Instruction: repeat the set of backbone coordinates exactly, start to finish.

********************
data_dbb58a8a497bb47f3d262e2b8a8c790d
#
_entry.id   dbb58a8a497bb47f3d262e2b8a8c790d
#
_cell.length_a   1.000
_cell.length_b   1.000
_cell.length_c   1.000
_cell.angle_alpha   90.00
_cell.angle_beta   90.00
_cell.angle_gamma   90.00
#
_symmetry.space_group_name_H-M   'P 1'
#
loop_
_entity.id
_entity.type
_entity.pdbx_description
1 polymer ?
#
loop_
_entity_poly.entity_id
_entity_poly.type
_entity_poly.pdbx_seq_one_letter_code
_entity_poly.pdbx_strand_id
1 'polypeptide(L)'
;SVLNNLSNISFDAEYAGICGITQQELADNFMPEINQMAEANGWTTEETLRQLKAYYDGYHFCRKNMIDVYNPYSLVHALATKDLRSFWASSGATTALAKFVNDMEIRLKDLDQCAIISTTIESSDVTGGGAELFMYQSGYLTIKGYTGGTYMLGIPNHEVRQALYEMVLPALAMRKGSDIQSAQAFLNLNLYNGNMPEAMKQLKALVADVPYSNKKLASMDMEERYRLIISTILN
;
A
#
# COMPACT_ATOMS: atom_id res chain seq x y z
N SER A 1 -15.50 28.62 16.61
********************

data_dbb58a8a497bb47f3d262e2b8a8c790d
#
_entry.id   dbb58a8a497bb47f3d262e2b8a8c790d
#
_cell.length_a   1.000
_cell.length_b   1.000
_cell.length_c   1.000
_cell.angle_alpha   90.00
_cell.angle_beta   90.00
_cell.angle_gamma   90.00
#
_symmetry.space_group_name_H-M   'P 1'
#
loop_
_entity.id
_entity.type
_entity.pdbx_description
1 polymer ?
#
loop_
_entity_poly.entity_id
_entity_poly.type
_entity_poly.pdbx_seq_one_letter_code
_entity_poly.pdbx_strand_id
1 'polypeptide(L)'
;SVLNNLSNISFDAEYAGICGITQQELADNFMPEINQMAEANGWTTEETLRQLKAYYDGYHFCRKNMIDVYNPYSLVHALATKDLRSFWASSGATTALAKFVNDMEIRLKDLDQCAIISTTIESSDVTGGGAELFMYQSGYLTIKGYTGGTYMLGIPNHEVRQALYEMVLPALAMRKGSDIQSAQAFLNLNLYNGNMPEAMKQLKALVADVPYSNKKLASMDMEERYRLIISTILN
;
A
#
# COMPACT_ATOMS: atom_id res chain seq x y z
N SER A 1 -15.50 28.62 16.61